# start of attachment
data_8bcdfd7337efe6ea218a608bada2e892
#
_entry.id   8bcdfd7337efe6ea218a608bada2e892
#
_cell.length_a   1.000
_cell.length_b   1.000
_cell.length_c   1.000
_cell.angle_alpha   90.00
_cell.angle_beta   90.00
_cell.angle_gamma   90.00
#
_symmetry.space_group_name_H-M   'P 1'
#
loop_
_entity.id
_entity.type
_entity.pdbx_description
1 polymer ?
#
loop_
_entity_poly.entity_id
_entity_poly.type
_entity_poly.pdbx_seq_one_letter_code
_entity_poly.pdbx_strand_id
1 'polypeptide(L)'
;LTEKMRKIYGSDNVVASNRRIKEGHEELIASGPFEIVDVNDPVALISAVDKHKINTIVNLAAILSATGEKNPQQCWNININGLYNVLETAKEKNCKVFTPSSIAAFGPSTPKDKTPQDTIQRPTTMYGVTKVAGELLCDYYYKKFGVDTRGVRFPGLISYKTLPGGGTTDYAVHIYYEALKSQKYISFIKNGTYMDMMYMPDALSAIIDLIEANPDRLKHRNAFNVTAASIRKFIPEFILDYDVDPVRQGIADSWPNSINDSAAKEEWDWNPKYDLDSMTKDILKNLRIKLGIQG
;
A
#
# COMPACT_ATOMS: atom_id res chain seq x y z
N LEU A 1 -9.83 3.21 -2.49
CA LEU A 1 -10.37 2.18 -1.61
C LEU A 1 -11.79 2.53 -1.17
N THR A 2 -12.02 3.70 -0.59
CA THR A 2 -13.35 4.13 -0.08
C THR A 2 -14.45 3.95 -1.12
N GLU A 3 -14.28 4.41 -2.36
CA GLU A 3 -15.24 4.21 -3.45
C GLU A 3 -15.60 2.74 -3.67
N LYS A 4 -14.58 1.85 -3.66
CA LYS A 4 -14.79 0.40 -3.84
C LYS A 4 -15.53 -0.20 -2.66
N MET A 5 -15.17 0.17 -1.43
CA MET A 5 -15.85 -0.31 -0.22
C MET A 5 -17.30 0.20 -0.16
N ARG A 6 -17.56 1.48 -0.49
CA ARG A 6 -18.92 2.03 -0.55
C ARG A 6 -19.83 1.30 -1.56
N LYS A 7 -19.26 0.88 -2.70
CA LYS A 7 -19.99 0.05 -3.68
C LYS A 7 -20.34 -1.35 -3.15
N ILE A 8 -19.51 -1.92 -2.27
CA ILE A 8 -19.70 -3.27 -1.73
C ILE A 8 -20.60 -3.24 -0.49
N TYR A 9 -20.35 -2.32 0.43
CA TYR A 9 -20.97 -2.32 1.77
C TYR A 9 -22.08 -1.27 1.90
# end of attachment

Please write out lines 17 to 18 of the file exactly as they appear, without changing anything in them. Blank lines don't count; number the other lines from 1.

_entity.pdbx_description
1 polymer ?